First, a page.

Alternatives to making staff redundant after covid

With the furlough scheme having ended on 30th September 2021, what are the options for employers who are looking to avoid redundancies?

Reduce salaries temporarily

To make this temporary change to the employee’s terms and conditions of employment, an employee would need to provide consent in writing to protect the employer from a breach of contract or even constructive dismissal claim.

If an employee refused their consent, an employer could either impose the change unilaterally (which may prompt the employee to raise a grievance and/or resign) or ‘fire and rehire’ by giving the employee the requisite notice (to avoid a wrongful dismissal or breach of contract claim) and rehiring under new terms and conditions such as reduced hours and pay.

This latter approach does however carry reputational and legal risks for an employer and so should be managed with a settlement agreement and only used as a last resort.

Either way this is likely to be attractive to employers whose businesses will take time to recover to pre-pandemic levels and who don’t therefore have an immediate need for full time staff, whilst wishing to retain existing staff for when business improves.

Whilst obtaining consent is far from straightforward, it is more likely where a business recognises a trade union for collective bargaining purposes and can agree changes through them first. This in turn can help to achieve individual agreement. Agreement is also more likely where there is proper consultation over changes which are time-limited and conditional rather than open-ended.

Asking staff to take unpaid or part-paid leave when furlough ends

This is  more likely to be of interest to employers who want to retain highly-skilled staff but who have cash-flow issues and need time to allow normal trading conditions to return. This would usually only be agreed with employees on a voluntary basis and should be set out in writing after proper consultation. It is again more likely to be agreed by employees if such agreements are time-limited and subject to review.

In the same way that employers can reserve the right to decline requests where voluntary redundancies are offered, an employer should reserve the right to decline requests to ensure that not too many employees are lost in business-critical roles.

Continue furlough without the government grant

This essentially embodies the principles of furlough and flexi furlough within a new or extended furlough agreement. Whilst an attractive option for employers that do not want redundancy costs and instead want to retain their staff on essentially a part time basis until trading conditions return, it is nonetheless an expensive option as it will require employers to bear the full costs without the support of the government grant.

This could be alleviated by the reduction in the rate of furlough pay, for those hours and days the employee was not working, however it would still require consultation and agreement with the affected employees in much the same way as set out above.

Short-time working and lay offs

Both require express contractual provision  (which not all contracts contain). A lay off clause permits the employer to provide employees with no work and no pay for a period, whilst retaining them as employees.  A short-time working clause entitles an employer to provide their employees with less work and less pay for a period, also whilst retaining them as employees. Continuity of service would be preserved in each case and the employee would continue to enjoy employment rights, particularly if they meet the two year qualifying service criteria.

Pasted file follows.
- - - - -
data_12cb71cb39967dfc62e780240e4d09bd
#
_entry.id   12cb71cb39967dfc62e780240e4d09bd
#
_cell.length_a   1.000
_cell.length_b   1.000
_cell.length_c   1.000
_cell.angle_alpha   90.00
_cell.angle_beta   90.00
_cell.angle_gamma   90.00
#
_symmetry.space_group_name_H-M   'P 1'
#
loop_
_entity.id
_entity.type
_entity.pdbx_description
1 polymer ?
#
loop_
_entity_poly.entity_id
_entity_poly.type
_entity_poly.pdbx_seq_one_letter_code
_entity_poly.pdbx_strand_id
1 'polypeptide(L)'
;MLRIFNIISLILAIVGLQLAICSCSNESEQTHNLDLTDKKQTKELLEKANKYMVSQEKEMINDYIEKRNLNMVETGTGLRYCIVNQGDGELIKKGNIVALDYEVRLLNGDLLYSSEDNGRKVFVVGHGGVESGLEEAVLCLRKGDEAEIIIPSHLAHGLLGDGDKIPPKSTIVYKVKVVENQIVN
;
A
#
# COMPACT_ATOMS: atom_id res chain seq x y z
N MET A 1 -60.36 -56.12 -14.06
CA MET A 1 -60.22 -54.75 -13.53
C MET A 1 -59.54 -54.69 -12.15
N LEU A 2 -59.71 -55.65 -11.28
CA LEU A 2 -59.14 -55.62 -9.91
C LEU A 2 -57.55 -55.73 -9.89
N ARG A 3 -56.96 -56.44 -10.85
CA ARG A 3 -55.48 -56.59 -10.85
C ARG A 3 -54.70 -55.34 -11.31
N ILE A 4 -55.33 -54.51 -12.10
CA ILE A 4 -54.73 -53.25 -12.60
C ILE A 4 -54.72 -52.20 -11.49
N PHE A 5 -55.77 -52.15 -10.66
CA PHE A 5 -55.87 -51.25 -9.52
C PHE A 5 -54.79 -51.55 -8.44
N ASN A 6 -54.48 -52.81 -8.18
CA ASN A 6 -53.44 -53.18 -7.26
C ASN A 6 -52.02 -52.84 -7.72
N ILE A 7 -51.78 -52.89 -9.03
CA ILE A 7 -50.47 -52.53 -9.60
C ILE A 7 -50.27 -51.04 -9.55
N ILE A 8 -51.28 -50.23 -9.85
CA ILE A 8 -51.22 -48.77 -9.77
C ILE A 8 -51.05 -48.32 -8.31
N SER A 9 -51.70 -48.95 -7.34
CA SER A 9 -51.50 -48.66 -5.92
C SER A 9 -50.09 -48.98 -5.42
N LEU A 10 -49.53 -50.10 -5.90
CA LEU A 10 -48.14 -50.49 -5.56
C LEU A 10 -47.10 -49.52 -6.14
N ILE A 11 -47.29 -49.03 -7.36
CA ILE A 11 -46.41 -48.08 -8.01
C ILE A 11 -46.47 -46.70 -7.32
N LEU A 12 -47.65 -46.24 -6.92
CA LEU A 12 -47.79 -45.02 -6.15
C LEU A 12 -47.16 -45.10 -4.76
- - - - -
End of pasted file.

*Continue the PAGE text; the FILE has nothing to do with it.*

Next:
Provided certain statutory criteria are met, an employee can also claim a guarantee payment or statutory redundancy pay. However the use of short-time working and lay off is still uncommon and mainly found in certain sectors such as the car industry where business demand fluctuates. Even if their use is permitted by contract, an employer should always ensure there is adequate consultation and reasonable notice given to affected staff to avoid breaching the implied term of trust and confidence which in turn could give rise to constructive unfair dismissal claims against an employer (should an employee have the requisite qualifying service).

Where redundancies cannot be avoided

Ultimately, however, an employer may still be unable to avoid redundancies and should therefore be aware of the need for these to be both substantively and procedurally fair to avoid a finding of unfair dismissal. There should be both a genuine redundancy situation and a fair selection process followed, with, where appropriate, proper consultation, pooling, fair and objective selection criteria and a consideration of suitable alternative employment.

For those employers looking to make staff who have been furloughed redundant, they should remember that statutory redundancy pay and statutory and contractual notice pay should be calculated on the basis of pre-furlough pay rather than the 80% reduced rate. Also, employers should be wary of including furloughed staff in the selection pool for redundancy just because they have been furloughed as this could be both unfair and discriminatory (depending on the reasons staff were placed on furlough). Instead, employees should be identified in the usual way, because they carry out the same or similar work.

Legal advice on employment law after furlough

This article is intended to provide you with an overview only and should not be regarded as legal advice. Should you require specific advice on any furlough or redundancy-related queries, you should contact Rachel Lester on 0203 827 6100 or at [email protected]

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